As brightly painted fishing boats putter across the lake and fishermen stand thigh deep in the glittering water hauling their catch, it’s hard to believe a deadly secret lurks beneath the surface.

Schistosomiasis, also called Bilharzia, is a parasitic disease carried by water-dwelling snails. To reproduce, larvae must leave the snails and swim across open water to find their next host: humans. Once inside a person, the larvae develop into adults and lay their eggs. Most pass straight through the body, back into water, where the life-cycle starts again. For the unlucky few, remaining eggs will get trapped in the body, often causing a deadly infection.

Every year hundreds of millions of people are stricken by the neglected tropical disease. In 2014 alone, the World Health Organisation estimated 258 million were affected, and 20,000 died as a result of the disease. As with many tropical diseases, those living in poverty are most vulnerable to infection. Without access to enough safe drinking water, the parasites easily find their way into their human hosts. Those relying on fishing and agriculture for work are also at high risk. Even when treated, workers often find themselves re-infected through constant contact with contaminated water.

Manu Prakesh, a bioengineer from Stanford University, has spent years working in Madagascar testing low-cost microscopes to quickly diagnose the disease. Shocked by the number of children being re-infected, Manu turned to stopping the disease at its source.

Prakesh knew from his studies that parasite larvae have not yet developed a mouth when they leave the snails. This means larvae must speed through the water to reach their next host, and their next meal, fast. If they don’t find a human in less than 12 hours, the larvae will die.

With this in mind, Prakesh and his team set about studying the speedy swimmers. If they can learn how the parasite swims, it might be possible to slow them down and stop them reaching their goal.

The researchers used three different approaches to study the parasite. First, they filmed live larvae using a high-speed microscope. They then produced a mathematical model looking at how the body bent and moved the water, pushing the larvae forwards. Finally, the team turned their maths into mechanics. They created a scaled-up robotic swimmer to teach them everything it could about the unique stroke.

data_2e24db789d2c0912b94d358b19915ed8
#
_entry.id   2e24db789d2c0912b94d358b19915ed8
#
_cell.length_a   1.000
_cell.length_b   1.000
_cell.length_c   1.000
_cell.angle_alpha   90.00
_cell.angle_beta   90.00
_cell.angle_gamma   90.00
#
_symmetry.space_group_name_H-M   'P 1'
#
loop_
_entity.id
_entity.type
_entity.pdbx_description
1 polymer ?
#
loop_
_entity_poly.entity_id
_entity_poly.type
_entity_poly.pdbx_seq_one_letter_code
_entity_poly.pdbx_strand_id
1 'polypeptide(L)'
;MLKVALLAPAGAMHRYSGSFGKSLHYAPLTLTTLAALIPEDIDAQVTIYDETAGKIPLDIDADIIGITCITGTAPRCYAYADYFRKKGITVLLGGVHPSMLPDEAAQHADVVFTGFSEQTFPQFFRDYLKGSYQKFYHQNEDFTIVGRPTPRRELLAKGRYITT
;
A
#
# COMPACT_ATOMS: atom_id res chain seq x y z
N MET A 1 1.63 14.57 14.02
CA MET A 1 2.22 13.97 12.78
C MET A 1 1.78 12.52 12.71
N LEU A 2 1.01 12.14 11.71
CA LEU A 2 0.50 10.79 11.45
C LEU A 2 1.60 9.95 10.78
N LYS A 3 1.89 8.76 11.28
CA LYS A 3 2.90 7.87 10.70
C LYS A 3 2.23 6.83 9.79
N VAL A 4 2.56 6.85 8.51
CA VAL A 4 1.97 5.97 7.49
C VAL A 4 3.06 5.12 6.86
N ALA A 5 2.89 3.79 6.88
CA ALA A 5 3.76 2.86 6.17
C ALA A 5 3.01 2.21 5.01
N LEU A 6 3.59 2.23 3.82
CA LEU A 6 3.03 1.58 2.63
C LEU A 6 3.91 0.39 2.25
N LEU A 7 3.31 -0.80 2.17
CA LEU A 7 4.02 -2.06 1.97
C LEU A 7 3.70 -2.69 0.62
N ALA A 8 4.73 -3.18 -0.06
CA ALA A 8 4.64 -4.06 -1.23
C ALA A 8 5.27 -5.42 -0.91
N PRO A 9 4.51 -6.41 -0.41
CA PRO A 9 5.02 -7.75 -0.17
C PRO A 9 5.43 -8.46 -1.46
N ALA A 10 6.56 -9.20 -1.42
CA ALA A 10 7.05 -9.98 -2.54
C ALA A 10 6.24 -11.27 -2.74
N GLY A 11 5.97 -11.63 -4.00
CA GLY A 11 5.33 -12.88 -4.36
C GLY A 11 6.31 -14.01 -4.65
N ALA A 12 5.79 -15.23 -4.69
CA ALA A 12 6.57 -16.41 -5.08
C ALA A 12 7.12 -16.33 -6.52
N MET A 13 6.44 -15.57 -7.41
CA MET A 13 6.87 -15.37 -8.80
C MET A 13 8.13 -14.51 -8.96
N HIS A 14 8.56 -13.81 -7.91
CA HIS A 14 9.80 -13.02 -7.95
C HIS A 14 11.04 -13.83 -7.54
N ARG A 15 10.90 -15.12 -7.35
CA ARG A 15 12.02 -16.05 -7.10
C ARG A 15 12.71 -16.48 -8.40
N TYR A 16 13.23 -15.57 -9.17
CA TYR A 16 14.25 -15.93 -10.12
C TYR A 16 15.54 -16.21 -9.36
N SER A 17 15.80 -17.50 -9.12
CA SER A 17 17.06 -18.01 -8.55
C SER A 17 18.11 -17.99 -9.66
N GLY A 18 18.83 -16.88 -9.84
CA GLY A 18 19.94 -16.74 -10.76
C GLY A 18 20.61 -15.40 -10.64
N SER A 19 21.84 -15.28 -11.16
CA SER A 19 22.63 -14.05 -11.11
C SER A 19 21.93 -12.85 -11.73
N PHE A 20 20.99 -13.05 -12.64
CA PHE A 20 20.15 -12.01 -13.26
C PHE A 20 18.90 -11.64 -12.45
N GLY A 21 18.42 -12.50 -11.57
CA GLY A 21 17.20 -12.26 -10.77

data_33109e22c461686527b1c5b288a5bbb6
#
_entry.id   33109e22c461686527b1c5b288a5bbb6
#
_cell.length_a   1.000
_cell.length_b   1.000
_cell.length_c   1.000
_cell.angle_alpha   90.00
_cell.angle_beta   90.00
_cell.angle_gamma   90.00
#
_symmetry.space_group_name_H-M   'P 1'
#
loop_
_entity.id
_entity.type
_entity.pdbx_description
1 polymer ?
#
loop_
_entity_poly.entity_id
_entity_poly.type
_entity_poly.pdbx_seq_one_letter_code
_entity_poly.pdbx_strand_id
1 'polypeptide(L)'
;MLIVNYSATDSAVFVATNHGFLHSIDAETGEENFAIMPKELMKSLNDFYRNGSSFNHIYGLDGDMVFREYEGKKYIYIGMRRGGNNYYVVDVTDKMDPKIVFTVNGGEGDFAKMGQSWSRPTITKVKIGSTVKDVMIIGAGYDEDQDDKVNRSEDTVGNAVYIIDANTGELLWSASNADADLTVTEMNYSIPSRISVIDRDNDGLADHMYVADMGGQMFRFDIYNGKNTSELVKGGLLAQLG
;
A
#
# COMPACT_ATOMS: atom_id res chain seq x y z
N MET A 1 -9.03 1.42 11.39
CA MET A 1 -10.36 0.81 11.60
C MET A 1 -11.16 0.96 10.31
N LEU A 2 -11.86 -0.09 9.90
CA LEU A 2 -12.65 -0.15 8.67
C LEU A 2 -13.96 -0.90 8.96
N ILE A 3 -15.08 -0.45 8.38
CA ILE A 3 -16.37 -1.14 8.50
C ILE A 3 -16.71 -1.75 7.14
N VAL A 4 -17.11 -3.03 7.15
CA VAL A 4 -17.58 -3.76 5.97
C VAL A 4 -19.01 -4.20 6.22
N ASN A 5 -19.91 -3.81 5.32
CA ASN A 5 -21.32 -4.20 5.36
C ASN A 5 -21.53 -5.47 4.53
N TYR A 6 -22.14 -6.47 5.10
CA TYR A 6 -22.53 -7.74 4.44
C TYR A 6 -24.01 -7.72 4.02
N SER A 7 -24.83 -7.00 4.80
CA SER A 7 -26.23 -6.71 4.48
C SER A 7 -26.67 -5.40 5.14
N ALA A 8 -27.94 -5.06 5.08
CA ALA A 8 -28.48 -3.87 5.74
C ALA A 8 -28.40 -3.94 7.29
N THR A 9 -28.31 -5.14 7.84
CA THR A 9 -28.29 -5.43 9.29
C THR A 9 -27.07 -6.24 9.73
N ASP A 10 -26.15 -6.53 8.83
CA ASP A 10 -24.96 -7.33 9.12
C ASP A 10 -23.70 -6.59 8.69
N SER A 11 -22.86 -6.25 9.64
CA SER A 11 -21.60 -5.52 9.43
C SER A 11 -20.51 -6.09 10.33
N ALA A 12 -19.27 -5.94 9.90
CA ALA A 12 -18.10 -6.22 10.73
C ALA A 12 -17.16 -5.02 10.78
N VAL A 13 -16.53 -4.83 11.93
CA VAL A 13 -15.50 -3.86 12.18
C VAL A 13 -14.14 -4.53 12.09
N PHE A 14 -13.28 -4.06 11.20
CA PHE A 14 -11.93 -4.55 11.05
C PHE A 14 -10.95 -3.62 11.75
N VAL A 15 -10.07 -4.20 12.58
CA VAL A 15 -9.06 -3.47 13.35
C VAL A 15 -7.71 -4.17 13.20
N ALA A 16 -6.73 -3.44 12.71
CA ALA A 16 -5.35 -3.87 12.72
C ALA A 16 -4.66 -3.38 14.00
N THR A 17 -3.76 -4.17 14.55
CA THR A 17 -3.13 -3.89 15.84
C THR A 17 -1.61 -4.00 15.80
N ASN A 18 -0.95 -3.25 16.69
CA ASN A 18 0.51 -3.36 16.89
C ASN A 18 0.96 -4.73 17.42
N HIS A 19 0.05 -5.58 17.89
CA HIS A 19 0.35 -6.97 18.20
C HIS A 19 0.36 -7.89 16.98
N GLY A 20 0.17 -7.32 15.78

While watching the footage, the team noticed swimmers adopted different strokes in different situations. One stroke in particular caught their attention. When swimming against gravity, the parasite turned its forked tail perpendicular to its body. This changed its entire body shape into a ‘T’.

“This was unlike anything I had seen before,” said Deepak Krishnamurthy, a PhD student in the Prakash Lab and lead author of the study. “When I looked at this parasite, I was fascinated by the fact that it was swimming in a completely different way as compared to any other microorganism I knew about.”

With everything they knew so far about the parasite’s bizarre locomotion, the team set about testing it in robotic form. They even dropped their robots into a tank of sticky, gluey corn syrup. The syrup, 10,000 times more viscous than water, recreates the same physical forces that act on the larvae. Using these models, the team could have their ‘larvae’ trial different swimming strokes. They even raced the robots against each other to find the optimal swim speed.

“In many cases, we try to replicate nature in robots. This was very different,” said Krishnamurthy. “On the face of it, it looks like I’m trying to make a robot that swims like a parasite, but the truth is that it was the exact opposite: I was building a robot to actually understand how the biological parasite swims.”

Using engineering to their advantage, Prakesh and Krishnamurthy hope to finally understand how the parasites reach their human hosts. With this knowledge, we will be one step closer to a solution to a widespread and devastating disease.

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